This was not the only attempt during Uhuru’s first term. Since 2013, bloggers and social media commentators were frequent guests of the state charged under section 28 of the Kenya Information and Communications Act 2013 with the offense of “misuse of a licensed telecommunication equipment.” 2015 saw seven people charged under this law. In January 2016 alone, 17 people were arrested charged with this offense before the courts declared this law inconsistent with provisions of the bill of rights in the Kenyan constitution.
2016 saw several members of the public killed while exercising their rights to picket as enshrined in the constitution. Most of these deaths occurred when police shot at demonstrators who were demanding the reconstitution of the electoral body in Kenya.
The unprecedented nullification of the August 8th elections by the Supreme Court of Kenya set the Presidency on a coalition path with the judiciary.
“We have reversed everything in this country by the decision of a few people. I don’t know how history will judge these gentlemen. The citizen has been told he does not have a voice … If that is not dictatorship, then I don’t know what to say,” said Mr Kenyatta reacting to the supreme court ruling.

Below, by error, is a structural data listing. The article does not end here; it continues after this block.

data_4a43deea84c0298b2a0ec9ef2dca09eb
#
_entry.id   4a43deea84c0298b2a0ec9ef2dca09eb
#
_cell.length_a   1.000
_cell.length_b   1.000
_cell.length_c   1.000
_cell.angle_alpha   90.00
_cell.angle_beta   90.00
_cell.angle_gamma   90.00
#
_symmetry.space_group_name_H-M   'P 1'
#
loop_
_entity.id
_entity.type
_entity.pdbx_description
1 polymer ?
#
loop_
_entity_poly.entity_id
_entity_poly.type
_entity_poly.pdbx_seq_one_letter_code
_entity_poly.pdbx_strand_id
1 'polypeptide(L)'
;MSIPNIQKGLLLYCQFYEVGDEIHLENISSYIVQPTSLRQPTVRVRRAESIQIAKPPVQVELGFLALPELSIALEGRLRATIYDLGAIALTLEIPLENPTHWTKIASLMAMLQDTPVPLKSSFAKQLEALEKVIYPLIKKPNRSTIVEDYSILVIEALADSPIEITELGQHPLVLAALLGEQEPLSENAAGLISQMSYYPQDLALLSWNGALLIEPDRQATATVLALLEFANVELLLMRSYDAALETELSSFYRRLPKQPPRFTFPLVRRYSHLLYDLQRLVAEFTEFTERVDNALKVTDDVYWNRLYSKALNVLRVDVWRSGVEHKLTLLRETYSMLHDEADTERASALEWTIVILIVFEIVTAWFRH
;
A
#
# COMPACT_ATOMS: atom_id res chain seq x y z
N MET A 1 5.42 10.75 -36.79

Interesting that this position was also taken by members of parliament from the President’s Jubilee Party even going further to threaten to impeach the judges of the supreme court. These members of parliament as public servants also swear to protect and respect the constitution.
In other forums, Mr Kenyatta referred to the judges as wakora (Swahili for crooks). The President of The Supreme Court did not take this lightly. Promising to revisit the issue.
“The Judiciary has not and will never seek to direct other arms of government on how to perform their functions. In the same vein, we will not allow anybody to dictate to us how to discharge our mandate as given by the people under the Constitution,” said Justice David Maraga, President of The Supreme Court in Kenya.